Top considerations in implementing industrial network security
Industrial control networks help facilitate efficient and safe operations in vital sectors, including utilities, oil and gas, water, transportation, and manufacturing. A major concern of multi-purpose networks is a new class of threats that targets industrial automation systems. Legacy networks are particularly vulnerable to malicious network attacks or unintended operations since they tend to lack proper security measures. Once compromised, these legacy networks can become back doors that allow attackers and unauthorized personnel to gain access to corporate networks. Here are the top 7 considerations when you plan the security firewall on your industrial network.
- No network change required. Deploying a new firewall can be a complicated process for your industrial control networks. The first consideration is to determine the right firewall type for your network.
- A routed firewall is deployed between the plant network and the enterprise network and at the perimeter of the different network zones. Although a routed firewall provides the most capability and flexibility, substantial network configuration may be required.
- A transparent firewall is suitable for protecting critical devices or equipment inside a control network where network traffic is exchanged within a single subnet. A transparent firewall does not participate in the routing process and can be installed in the network without having to reconfigure IP subnets.
- Filtering performance and latency. In general automation applications, a response time in milliseconds is required to enable realtime applications. Although many vendors claim maximum performance for their firewalls based on the benchmark, in the real world, hundreds of firewall rules may be activated to filter traffic in a control network, placing doubts on the actual firewall performance.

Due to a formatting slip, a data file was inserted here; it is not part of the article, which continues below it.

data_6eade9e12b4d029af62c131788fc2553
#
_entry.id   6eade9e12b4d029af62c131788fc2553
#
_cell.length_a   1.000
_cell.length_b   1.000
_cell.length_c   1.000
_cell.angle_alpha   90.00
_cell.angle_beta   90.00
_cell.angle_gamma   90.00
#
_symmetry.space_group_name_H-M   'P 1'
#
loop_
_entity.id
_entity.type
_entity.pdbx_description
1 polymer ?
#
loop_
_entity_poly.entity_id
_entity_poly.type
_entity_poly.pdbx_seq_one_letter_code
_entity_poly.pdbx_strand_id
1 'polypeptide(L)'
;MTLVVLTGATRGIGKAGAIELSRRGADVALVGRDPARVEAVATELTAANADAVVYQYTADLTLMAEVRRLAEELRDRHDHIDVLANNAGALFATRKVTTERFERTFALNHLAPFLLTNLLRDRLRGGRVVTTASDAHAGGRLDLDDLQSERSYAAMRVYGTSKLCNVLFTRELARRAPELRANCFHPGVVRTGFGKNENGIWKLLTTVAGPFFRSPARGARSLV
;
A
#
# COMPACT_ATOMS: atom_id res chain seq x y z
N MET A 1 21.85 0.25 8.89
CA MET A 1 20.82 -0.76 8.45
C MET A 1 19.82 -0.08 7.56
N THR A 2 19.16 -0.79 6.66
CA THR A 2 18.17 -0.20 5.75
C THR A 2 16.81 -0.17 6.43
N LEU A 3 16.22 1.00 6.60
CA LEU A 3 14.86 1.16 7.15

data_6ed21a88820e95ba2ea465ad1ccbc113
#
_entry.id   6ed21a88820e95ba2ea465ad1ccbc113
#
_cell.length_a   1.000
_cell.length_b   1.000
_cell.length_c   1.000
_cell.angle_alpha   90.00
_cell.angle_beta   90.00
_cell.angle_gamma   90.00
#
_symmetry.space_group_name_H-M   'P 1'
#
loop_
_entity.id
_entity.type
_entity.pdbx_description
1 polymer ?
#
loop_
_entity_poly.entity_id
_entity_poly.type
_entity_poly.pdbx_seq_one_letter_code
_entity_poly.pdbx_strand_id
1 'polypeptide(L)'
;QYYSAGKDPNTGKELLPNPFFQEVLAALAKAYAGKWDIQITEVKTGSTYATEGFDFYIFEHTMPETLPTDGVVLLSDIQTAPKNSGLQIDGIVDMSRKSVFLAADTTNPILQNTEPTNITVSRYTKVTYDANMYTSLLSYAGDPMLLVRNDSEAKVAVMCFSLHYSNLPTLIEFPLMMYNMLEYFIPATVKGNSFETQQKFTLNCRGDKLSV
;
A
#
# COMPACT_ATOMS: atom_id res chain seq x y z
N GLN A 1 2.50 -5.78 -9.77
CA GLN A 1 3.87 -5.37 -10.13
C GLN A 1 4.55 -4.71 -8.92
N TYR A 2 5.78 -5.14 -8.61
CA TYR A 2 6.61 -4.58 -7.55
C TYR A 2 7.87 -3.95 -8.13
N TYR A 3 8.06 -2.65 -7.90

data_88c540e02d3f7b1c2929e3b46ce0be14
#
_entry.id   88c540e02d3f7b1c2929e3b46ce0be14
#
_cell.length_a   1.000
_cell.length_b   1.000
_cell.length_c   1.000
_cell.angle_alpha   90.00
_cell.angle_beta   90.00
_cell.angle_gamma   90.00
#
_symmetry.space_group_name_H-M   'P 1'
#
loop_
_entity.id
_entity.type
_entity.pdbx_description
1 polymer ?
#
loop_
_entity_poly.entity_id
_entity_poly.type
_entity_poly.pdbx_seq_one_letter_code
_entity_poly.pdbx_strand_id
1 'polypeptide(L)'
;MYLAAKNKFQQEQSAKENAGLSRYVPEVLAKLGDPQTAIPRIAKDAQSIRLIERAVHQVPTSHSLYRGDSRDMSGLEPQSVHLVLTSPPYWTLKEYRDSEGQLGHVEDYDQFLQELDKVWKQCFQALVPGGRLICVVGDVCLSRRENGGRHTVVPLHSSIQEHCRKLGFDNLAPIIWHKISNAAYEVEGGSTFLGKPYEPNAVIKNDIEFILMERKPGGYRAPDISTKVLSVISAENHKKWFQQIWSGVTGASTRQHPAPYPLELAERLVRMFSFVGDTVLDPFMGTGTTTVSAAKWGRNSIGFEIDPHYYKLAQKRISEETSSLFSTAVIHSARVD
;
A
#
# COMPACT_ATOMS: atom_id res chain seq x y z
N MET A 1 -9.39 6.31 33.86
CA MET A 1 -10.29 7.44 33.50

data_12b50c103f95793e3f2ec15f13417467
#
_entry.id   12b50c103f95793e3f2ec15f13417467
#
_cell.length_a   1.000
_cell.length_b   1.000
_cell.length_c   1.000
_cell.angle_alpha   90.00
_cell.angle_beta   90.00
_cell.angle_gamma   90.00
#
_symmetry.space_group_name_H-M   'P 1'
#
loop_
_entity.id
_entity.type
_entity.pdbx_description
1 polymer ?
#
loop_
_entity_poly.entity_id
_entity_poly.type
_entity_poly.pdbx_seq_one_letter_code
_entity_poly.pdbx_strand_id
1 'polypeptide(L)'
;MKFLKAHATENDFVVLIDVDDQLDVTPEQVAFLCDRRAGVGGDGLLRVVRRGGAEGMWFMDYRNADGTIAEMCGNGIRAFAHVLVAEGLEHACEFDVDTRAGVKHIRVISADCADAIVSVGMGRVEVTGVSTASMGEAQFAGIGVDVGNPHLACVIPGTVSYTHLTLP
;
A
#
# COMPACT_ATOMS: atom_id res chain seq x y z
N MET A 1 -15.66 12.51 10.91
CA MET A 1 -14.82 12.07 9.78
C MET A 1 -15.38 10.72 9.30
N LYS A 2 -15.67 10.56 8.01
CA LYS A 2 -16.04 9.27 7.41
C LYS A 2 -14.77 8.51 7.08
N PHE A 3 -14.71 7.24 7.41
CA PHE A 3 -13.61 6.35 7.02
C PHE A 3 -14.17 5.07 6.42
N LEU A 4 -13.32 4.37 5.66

- Industrial protocol filtering. General firewalls can filter data at the IP or MAC layer to prevent any unauthorized access to critical equipment, which is not enough for the industrial control networks. What is needed are well-designed firewalls that can allow or deny traffic based on protocols to enable checks on control data commands at the application layer. One such solution is Modbus TCP deep packet inspection.
- Industrial-grade design for harsh environments. In industrial applications, firewalls are often located in cabinets under harsh conditions. A firewall for industrial applications should comply with industry standards, which could include C1D2 (oil and gas), NEMA TS2 (transportation), EN 50121-4 (trackside), and UL (factory automations).
- Firewall event logging and notification. Event logging is critical to ensure that the firewall rules are implemented and functioning properly. In addition, a good log file maintenance plan allows the review of any security events or issues.
- Easy mass deployment of firewall rules. There are two ways to mass deploy firewall rules: batch command (through the command line interface) and centralized firewall management software.
- Intuitive configuration interface. An industrial firewall should include a command line interface, a
graphical user interface, and, preferably, a firewall setup wizard to allow administrators to get firewalls up and running in the field within minutes.
With effective and reliable industrial firewalls, deploying industrial firewalls in the field to secure control networks and ensure maximum system uptime has never been easier.
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